FIG. 7 is a diagram of a cross-sectional side view of an alternative socket with a package according to an embodiment of the present invention;

FIG. 8 is a diagram of a top view of the socket of FIG. 7 according to an embodiment of the present invention;

FIG. 9 is a diagram of a bottom view of a pin configuration of a socket according to an embodiment of the present invention;

FIG. 10 is a diagram of a cross-sectional side view of the socket of FIG. 7 mounted to a system board according to an embodiment of the present invention;

FIG. 11 is a diagram of an alternative top view of the socket of FIG. 10 according to an embodiment of the present invention; and

FIG. 12 is a diagram of a cross-sectional side view of another alternative socket with a package and system board according to an embodiment of the present invention.

DETAILED DESCRIPTION

In some embodiments, the present invention provides increased package densification through reducing pin pitch in the socket. This reduces the CPU package size and cost without impacting the technology level or cost of the system board or PCB.

According to one embodiment of the invention, a low profile LGA socket or any other socket may be attached to a packaged die through an additional PCB or interposer. The additional PCB may serve to redistribute the pin pattern, translate pin positions, or change pin density, or any combination of these between the package and the socket. The LGA side of the interposer may be structured at a contact pitch and arrangement that is optimized to the package interconnect. The ball pitch and pattern on the motherboard side of the interposer may be optimized to the system needs of the application or platform.

Such a pattern, position, or pitch interposer may alternatively be integrated into the socket rather than being implemented as a separate part. In either event, a socket with pattern, position, or pitch changing functions may also have additional features and functions attached. These may include passives for power delivery, ICs (Integrated Circuits) for signal conditioning, capacitors and resistors.

Such a PRM (Pattern Redistribution Module) socket may also have a cavity to provide clearance for Land Side Capacitors (LSCs). The PRM socket may also have contact pads outside the perimeter of its molded socket housing to provide test point access for debug or assembly pass/fail testing.

In another embodiment, the PRM may be referred to or embodied as a pitch translation socket (PTS). A PTS may change the pin pitch or density between the package and the system board. It may also change patterns, scale and size. Similarly a PRM may also be used to change the pitch as well and the scale of the connections.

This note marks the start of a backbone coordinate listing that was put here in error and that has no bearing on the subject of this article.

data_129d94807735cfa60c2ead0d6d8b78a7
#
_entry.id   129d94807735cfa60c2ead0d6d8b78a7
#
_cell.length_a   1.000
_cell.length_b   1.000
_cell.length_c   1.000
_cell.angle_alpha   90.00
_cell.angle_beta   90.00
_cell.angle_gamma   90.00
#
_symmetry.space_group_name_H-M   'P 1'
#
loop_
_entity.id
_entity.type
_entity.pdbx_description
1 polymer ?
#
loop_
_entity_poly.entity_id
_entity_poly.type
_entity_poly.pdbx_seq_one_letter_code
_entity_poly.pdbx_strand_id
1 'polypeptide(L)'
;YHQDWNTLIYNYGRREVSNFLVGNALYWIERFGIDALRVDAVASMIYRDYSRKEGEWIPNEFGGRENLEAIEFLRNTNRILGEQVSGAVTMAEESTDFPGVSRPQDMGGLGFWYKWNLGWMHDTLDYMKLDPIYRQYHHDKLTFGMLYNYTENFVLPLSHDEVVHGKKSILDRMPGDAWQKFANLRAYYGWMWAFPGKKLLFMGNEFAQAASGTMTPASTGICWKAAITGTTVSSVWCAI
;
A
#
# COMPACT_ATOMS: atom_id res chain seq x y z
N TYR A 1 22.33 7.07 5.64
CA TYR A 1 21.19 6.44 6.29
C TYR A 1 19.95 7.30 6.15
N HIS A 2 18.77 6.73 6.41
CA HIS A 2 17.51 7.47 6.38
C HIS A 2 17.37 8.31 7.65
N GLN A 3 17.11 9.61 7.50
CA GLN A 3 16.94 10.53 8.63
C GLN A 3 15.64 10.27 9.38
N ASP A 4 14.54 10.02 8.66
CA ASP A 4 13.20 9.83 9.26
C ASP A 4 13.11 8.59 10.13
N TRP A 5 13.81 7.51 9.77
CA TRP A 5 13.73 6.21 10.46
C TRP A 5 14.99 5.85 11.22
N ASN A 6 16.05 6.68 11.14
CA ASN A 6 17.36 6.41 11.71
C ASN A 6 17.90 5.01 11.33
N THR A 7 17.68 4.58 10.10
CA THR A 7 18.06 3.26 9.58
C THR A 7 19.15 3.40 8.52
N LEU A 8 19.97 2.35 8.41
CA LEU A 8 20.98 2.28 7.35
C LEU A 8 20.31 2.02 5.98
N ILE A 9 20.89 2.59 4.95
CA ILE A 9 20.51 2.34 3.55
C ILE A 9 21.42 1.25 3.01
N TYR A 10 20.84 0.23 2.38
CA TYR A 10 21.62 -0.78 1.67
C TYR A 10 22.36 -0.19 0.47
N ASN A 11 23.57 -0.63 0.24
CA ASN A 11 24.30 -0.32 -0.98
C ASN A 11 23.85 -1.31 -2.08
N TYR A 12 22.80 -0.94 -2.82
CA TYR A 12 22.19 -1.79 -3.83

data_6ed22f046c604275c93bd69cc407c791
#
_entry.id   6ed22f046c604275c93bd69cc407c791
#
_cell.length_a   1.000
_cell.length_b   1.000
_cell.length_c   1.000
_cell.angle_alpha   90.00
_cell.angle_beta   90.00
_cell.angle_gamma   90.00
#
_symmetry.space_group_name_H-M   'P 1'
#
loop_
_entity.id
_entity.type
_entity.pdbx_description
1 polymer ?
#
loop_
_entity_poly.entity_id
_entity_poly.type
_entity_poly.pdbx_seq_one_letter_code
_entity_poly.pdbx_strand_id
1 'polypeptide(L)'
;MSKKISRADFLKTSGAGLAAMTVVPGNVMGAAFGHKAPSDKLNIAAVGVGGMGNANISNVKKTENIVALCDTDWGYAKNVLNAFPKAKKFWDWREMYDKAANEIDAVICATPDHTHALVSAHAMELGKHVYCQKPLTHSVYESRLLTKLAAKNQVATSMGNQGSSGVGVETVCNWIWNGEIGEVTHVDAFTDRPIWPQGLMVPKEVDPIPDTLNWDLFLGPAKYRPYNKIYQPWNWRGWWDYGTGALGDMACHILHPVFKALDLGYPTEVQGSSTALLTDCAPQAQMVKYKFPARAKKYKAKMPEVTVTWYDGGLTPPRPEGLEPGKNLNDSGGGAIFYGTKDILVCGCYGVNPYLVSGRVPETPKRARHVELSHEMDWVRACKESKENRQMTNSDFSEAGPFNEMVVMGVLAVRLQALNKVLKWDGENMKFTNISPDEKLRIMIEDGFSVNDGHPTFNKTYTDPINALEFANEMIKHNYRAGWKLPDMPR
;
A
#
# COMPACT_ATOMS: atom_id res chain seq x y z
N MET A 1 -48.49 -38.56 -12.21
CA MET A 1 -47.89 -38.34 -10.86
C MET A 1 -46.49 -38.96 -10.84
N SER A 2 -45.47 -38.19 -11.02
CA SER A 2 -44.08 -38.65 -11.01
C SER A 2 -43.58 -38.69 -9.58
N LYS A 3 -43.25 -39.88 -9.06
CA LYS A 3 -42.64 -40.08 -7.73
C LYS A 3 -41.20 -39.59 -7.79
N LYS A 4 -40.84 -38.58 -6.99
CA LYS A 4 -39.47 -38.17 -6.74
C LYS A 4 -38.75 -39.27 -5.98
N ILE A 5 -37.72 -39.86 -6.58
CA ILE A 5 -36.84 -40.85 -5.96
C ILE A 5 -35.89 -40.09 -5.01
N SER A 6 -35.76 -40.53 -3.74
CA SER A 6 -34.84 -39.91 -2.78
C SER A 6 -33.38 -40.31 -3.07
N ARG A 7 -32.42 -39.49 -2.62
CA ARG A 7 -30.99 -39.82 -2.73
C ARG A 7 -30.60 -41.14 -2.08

Using such an interposer or socket, it is possible to scale the contact pitch on the package side or top side of the socket to be compatible with smaller, higher density packages. At the same time, the bottom side of the socket may be optimized for the routing capability of the PCB structure of the system board. This allows the system to fan out smaller pitch top contacts to a larger pitch contact pattern on the bottom of the socket that is compatible with low cost PCB technology.

The size of a die package is a significant factor in the cost of the package. On the other hand, the density of the features or spacing between and complexity of the connections is the significant factor in the cost of a system board.

FIG. 1 shows a cross-section of an example of a socket 100 that can redistribute the pattern of pins between a package and a system board. At the top of the socket, a set of LGA pins are configured to match the pin array on the package. In one embodiment, this pin array is the same as that on the die. This allows the package substrate to have a simple, straight, low-cost connection from the die to the socket LGA. In another embodiment, the package is conventional in that it translates the pitch of the pins on the die from a finer die pitch to a larger socket pitch. In another embodiment, the die is made larger than necessary in order for it to have a larger pin pitch that will accommodate the package.

The LGA pins extend from an LGA body 104 which contains and holds the pins and provides the structure for the resilient leaf spring mechanism of the LGA pins. For other types of connectors a different body may be used that is specifically adapted for that structure. On the bottom of the LGA body, opposite the LGA pins is an array of balls 106. These are used to make contact with a pattern redistribution module 108.

The pattern redistribution module 108 has an array of connectors on its top surface (as shown in FIG. 1) to connect with the LGA body. It has a second array of connectors 110, which in this case are solder balls, on its bottom surface to connect to the system board. The pattern redistribution module takes the arrangement of connections on its top surface and rearranges one or more of their pattern, position, and density for its bottom surface. This allows the top surface connections to be optimized for the package and the bottom surface connections to be optimized for the system board or piece to which it will be connected.